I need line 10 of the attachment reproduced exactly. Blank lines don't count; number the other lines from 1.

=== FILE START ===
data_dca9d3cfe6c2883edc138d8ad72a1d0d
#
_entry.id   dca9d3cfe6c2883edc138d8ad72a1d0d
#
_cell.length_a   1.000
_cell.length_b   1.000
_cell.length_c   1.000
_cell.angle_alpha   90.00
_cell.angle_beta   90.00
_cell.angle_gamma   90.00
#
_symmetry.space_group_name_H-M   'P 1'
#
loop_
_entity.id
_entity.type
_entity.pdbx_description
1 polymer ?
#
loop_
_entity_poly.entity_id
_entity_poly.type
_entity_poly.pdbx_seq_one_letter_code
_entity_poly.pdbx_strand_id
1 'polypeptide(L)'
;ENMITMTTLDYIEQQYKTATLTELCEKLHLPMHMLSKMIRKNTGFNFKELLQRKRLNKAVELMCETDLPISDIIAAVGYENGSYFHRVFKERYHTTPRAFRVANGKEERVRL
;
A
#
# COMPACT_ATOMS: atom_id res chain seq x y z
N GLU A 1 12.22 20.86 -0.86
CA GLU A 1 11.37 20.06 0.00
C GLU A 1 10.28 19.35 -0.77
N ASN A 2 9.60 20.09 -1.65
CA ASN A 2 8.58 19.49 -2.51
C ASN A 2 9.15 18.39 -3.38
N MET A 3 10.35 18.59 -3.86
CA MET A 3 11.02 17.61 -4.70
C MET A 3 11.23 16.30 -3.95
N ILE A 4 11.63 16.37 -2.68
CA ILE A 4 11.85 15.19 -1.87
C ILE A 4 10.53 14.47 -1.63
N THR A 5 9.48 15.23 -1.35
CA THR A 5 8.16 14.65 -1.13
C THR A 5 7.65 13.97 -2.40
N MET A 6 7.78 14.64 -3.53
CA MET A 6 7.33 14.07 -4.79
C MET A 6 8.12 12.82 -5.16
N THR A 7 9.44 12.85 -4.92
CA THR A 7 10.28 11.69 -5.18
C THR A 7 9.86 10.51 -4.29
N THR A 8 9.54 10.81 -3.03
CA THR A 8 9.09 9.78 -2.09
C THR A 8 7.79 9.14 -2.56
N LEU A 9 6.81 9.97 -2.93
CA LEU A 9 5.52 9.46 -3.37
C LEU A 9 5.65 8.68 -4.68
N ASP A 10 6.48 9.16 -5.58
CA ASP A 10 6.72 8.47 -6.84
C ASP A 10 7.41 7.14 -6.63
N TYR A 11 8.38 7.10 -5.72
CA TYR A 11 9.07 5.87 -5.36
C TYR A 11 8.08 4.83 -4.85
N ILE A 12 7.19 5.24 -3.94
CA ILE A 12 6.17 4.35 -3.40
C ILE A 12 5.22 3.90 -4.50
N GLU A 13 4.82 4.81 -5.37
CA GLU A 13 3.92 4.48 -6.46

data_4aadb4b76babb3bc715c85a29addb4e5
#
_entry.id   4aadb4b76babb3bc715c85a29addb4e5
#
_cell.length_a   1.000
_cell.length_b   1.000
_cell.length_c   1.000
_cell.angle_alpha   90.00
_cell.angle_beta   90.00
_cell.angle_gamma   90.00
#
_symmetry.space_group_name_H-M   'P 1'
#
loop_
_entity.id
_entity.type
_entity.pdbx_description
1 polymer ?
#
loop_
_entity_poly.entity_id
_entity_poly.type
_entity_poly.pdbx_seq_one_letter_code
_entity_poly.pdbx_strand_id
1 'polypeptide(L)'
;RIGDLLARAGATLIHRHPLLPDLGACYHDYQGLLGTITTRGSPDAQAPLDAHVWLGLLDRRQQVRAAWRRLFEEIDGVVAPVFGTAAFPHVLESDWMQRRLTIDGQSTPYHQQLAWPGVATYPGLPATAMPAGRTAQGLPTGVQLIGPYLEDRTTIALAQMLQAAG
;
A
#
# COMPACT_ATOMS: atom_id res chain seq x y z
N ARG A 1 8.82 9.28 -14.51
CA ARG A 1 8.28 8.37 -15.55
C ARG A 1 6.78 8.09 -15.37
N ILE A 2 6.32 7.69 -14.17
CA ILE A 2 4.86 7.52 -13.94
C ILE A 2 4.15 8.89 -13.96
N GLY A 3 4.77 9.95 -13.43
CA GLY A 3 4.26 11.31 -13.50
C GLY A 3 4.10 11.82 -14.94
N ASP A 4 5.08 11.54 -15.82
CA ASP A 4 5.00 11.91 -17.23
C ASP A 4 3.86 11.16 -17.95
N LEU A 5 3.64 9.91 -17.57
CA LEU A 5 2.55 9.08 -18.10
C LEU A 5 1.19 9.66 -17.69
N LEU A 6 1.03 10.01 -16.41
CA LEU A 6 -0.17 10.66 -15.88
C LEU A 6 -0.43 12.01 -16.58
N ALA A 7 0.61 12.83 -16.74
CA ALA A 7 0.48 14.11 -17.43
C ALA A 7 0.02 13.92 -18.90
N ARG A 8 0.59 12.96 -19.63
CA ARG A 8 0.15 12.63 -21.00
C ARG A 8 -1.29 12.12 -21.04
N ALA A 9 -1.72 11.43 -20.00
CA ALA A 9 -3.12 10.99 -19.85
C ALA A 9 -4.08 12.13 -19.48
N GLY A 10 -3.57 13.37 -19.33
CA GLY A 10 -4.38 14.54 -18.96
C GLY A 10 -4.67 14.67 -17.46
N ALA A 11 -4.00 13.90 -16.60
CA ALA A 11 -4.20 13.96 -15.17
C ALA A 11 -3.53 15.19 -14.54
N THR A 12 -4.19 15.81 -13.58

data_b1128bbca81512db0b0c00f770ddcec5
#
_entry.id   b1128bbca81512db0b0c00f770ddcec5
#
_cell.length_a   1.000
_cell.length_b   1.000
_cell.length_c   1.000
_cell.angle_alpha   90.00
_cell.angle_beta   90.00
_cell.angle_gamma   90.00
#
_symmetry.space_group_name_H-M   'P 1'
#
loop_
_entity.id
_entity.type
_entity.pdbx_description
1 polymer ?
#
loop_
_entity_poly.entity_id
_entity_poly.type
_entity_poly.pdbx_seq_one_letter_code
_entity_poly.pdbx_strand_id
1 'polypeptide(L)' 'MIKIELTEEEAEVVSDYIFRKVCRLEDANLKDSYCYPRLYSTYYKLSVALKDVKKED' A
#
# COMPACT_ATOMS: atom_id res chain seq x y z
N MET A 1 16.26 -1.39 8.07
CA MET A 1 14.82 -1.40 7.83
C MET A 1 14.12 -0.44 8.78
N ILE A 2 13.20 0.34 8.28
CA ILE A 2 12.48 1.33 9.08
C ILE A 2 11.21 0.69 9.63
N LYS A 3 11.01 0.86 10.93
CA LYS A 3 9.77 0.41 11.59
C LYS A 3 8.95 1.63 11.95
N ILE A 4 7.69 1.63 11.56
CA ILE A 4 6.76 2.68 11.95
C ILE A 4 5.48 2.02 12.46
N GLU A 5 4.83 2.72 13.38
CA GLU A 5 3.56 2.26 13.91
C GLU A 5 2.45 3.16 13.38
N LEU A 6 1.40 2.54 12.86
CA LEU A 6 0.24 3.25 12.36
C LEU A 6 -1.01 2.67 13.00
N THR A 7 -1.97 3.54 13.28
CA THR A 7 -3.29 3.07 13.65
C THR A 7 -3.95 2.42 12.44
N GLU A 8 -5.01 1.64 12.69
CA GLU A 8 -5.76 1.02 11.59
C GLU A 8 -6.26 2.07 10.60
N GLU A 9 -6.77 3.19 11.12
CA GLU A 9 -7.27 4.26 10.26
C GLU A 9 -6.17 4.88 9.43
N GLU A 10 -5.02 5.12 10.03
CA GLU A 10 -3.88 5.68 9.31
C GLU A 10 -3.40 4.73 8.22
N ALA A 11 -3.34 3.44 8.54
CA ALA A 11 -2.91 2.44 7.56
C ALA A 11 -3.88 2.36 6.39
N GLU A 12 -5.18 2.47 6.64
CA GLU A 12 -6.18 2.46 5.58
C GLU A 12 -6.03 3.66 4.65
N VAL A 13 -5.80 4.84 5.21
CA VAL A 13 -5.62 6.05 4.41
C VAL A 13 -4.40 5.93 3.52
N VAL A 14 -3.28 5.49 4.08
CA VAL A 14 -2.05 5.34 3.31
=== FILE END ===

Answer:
_cell.angle_gamma   90.00